The oil spill in the Gulf of Mexico has been going on for over 40 days now. In that time, at least six celebrities have died, 27 banks have failed, and Fox has canceled two Joss Whedon series in spite of strong fan support.
It's the story that won't go away, mostly due to the fact that BP officials have yet to come up with a workable solution that doesn't include pumping oil unabated into the gulf while their lawyers change the company name and invoke the rarely used “No Tagbacks” legal maneuver to avoid future fines and litigation.
In the past weeks we've heard about the spill, how much is spilling, what BP plans to do to stop the spill, who is to blame for the spill, who else is to blame for the spill, whom we should really blame for the spill, who is to blame for the failed efforts to stop the spill, and how the spill is effecting celebrities. Sure it looks grim, but there have to be some positives to this story, right?
Not really, but it doesn't hurt to look. Gawker recently posted a query from CNN searching for stories about “the good side of the oil spill.” In most disaster situations there are some human-interest stories that highlight the happy side of the destruction: a pet reunited with its displaced family, or a treasured family heirloom that miraculously survived a fire. Although the impact on people has been limited thus far, if you look closely enough you can still find some positives in this story that illustrate the triumph of the human spirit in the face of tragedy:
We've all heard the saying, “You have to spend money to make money.” The same can be said for oil. Perhaps we need to spill oil to make oil.
How so? Remember that oil is a fossil fuel. And where do fossils come from? Dead animals and vegetation. What is the biggest tragedy we face from the growing amounts of oil pouring into the gulf? Lots of dead animals and vegetation. They may be dead seagulls and dolphins now, but with time they'll be gallons and gallons of sweet premium crude that will power the jetpacks and rocketships of the future!
So rather than view this as a disaster, BP should be trying to spin this as an effort to insure that future generations will have plenty of dead animals from which to harvest oil in the coming millennia. Also a positive: with their bumbling of the cleanup process, odds are good BP won't be around in the future to botch the drilling for these future reserves.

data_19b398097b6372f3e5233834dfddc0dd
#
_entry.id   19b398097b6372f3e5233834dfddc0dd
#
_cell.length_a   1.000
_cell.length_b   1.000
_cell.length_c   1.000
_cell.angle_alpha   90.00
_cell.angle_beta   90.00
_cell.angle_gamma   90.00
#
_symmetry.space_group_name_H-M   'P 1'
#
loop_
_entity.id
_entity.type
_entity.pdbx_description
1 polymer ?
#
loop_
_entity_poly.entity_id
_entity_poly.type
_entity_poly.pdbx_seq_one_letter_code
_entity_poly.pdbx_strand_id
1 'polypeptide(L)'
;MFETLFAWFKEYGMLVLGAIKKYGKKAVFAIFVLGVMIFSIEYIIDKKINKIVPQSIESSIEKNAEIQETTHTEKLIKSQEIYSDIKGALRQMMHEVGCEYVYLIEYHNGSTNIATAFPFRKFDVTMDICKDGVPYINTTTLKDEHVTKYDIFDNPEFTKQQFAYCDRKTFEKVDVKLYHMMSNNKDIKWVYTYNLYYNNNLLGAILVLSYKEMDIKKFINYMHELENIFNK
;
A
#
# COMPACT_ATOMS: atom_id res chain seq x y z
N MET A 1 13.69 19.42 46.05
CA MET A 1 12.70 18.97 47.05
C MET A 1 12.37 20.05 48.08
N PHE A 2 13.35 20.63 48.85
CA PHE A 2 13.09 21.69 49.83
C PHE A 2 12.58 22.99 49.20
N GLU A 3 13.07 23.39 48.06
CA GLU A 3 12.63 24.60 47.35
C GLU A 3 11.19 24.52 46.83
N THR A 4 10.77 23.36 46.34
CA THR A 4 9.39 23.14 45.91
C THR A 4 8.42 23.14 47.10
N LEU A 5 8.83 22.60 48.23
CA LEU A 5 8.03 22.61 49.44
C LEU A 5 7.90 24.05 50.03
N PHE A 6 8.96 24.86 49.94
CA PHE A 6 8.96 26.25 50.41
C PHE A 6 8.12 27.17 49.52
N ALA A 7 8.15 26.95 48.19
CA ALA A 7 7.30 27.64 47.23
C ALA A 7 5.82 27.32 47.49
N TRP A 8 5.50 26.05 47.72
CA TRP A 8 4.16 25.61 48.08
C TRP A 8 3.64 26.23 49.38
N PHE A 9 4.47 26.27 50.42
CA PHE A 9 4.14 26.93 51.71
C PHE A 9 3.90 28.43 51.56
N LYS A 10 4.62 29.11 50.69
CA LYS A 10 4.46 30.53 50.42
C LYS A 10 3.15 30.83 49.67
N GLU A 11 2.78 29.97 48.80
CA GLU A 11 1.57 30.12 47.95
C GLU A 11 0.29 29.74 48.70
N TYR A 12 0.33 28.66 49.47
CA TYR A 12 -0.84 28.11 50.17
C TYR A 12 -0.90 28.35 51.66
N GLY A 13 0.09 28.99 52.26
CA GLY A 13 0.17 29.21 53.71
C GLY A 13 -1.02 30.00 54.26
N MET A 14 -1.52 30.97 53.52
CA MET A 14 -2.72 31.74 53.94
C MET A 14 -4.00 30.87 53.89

We all remember our ol' Grampy's stories about working the West Texas oil fields in the early 1900s. He would spend hours reminiscing about the time when all the kids would gather in the fields during their midday 15-minute smoke break and fling tarballs at each other in the scorching sun. Then the foreman would whip them and send them all back to finish their 18-hour workday or die a horrid death as a result of poor work conditions. Those were simpler times.
That crab that nipped your toe on Spring Break at Panama City Beach back in 2004? It’s dead now. You've had the last laugh.
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Flaming Tarball Fights!
With a simple failure of a negligent blowout preventer, the next generation of extreme sports is born.
World Record Fish Fry
The only things standing between us and the largest fish fry in the history of the world is a well-placed lit match and a large strainer to scoop up the tasty fried bits. Place a nun at the entrance with an empty Folgers can next to a sign that reads “All You Can Eat $5” and we're good to go.
So even in the face what may be the world's greatest man-made environmental tragedy, we can rise above and find some good in it. We aren't a bunch of pessimistic downers who can't see that every tarball has a silver lining. So chin up, America! The glass isn't half empty, it's half full.
Just ignore the thick oily film across the top.Powered by Sidelines